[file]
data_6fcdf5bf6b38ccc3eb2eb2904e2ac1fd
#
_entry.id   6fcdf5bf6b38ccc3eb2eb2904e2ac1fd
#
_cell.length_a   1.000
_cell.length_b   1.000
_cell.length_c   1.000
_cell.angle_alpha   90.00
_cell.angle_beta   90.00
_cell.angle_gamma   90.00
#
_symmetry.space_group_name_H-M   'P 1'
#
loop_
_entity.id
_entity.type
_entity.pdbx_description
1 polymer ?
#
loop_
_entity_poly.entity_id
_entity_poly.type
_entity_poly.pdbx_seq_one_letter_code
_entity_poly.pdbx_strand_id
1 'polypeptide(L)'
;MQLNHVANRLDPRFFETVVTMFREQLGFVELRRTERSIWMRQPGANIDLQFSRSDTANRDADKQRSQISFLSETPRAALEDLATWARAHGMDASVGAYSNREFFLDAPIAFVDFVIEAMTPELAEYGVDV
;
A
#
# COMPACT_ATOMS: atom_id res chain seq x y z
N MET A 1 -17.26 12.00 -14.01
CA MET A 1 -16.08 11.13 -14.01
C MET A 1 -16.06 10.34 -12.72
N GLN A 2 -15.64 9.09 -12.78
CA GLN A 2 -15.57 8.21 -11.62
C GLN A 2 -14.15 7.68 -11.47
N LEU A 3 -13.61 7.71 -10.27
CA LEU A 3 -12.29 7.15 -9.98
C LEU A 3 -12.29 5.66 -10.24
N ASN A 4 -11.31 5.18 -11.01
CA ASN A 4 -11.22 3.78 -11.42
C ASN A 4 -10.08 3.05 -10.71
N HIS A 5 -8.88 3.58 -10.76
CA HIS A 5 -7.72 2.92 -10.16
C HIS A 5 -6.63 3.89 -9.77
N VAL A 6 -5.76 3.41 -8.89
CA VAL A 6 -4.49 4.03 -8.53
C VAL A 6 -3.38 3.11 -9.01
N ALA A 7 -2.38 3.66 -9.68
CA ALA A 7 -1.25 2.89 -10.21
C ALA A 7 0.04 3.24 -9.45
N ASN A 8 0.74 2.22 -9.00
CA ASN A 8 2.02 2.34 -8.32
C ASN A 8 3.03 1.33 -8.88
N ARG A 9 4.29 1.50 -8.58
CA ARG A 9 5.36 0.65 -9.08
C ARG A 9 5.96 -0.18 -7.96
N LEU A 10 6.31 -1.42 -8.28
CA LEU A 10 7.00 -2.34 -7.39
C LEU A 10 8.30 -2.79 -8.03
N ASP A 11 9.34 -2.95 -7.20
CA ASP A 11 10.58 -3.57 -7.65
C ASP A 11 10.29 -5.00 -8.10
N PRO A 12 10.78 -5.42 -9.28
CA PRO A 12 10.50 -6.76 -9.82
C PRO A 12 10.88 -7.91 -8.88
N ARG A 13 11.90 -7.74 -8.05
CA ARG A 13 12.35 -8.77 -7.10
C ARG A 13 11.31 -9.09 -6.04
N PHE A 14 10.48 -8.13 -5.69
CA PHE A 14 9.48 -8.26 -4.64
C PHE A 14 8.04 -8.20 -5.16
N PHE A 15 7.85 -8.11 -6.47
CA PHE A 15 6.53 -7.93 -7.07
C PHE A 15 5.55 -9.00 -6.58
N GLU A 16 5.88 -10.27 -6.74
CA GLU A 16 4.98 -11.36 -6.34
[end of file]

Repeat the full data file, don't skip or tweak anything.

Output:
data_6fcdf5bf6b38ccc3eb2eb2904e2ac1fd
#
_entry.id   6fcdf5bf6b38ccc3eb2eb2904e2ac1fd
#
_cell.length_a   1.000
_cell.length_b   1.000
_cell.length_c   1.000
_cell.angle_alpha   90.00
_cell.angle_beta   90.00
_cell.angle_gamma   90.00
#
_symmetry.space_group_name_H-M   'P 1'
#
loop_
_entity.id
_entity.type
_entity.pdbx_description
1 polymer ?
#
loop_
_entity_poly.entity_id
_entity_poly.type
_entity_poly.pdbx_seq_one_letter_code
_entity_poly.pdbx_strand_id
1 'polypeptide(L)'
;MQLNHVANRLDPRFFETVVTMFREQLGFVELRRTERSIWMRQPGANIDLQFSRSDTANRDADKQRSQISFLSETPRAALEDLATWARAHGMDASVGAYSNREFFLDAPIAFVDFVIEAMTPELAEYGVDV
;
A
#
# COMPACT_ATOMS: atom_id res chain seq x y z
N MET A 1 -17.26 12.00 -14.01
CA MET A 1 -16.08 11.13 -14.01
C MET A 1 -16.06 10.34 -12.72
N GLN A 2 -15.64 9.09 -12.78
CA GLN A 2 -15.57 8.21 -11.62
C GLN A 2 -14.15 7.68 -11.47
N LEU A 3 -13.61 7.71 -10.27
CA LEU A 3 -12.29 7.15 -9.98
C LEU A 3 -12.29 5.66 -10.24
N ASN A 4 -11.31 5.18 -11.01
CA ASN A 4 -11.22 3.78 -11.42
C ASN A 4 -10.08 3.05 -10.71
N HIS A 5 -8.88 3.58 -10.76
CA HIS A 5 -7.72 2.92 -10.16
C HIS A 5 -6.63 3.89 -9.77
N VAL A 6 -5.76 3.41 -8.89
CA VAL A 6 -4.49 4.03 -8.53
C VAL A 6 -3.38 3.11 -9.01
N ALA A 7 -2.38 3.66 -9.68
CA ALA A 7 -1.25 2.89 -10.21
C ALA A 7 0.04 3.24 -9.45
N ASN A 8 0.74 2.22 -9.00
CA ASN A 8 2.02 2.34 -8.32
C ASN A 8 3.03 1.33 -8.88
N ARG A 9 4.29 1.50 -8.58
CA ARG A 9 5.36 0.65 -9.08
C ARG A 9 5.96 -0.18 -7.96
N LEU A 10 6.31 -1.42 -8.28
CA LEU A 10 7.00 -2.34 -7.39
C LEU A 10 8.30 -2.79 -8.03
N ASP A 11 9.34 -2.95 -7.20
CA ASP A 11 10.58 -3.57 -7.65
C ASP A 11 10.29 -5.00 -8.10
N PRO A 12 10.78 -5.42 -9.28
CA PRO A 12 10.50 -6.76 -9.82
C PRO A 12 10.88 -7.91 -8.88
N ARG A 13 11.90 -7.74 -8.05
CA ARG A 13 12.35 -8.77 -7.10
C ARG A 13 11.31 -9.09 -6.04
N PHE A 14 10.48 -8.13 -5.69
CA PHE A 14 9.48 -8.26 -4.64
C PHE A 14 8.04 -8.20 -5.16
N PHE A 15 7.85 -8.11 -6.47
CA PHE A 15 6.53 -7.93 -7.07
C PHE A 15 5.55 -9.00 -6.58
N GLU A 16 5.88 -10.27 -6.74
CA GLU A 16 4.98 -11.36 -6.34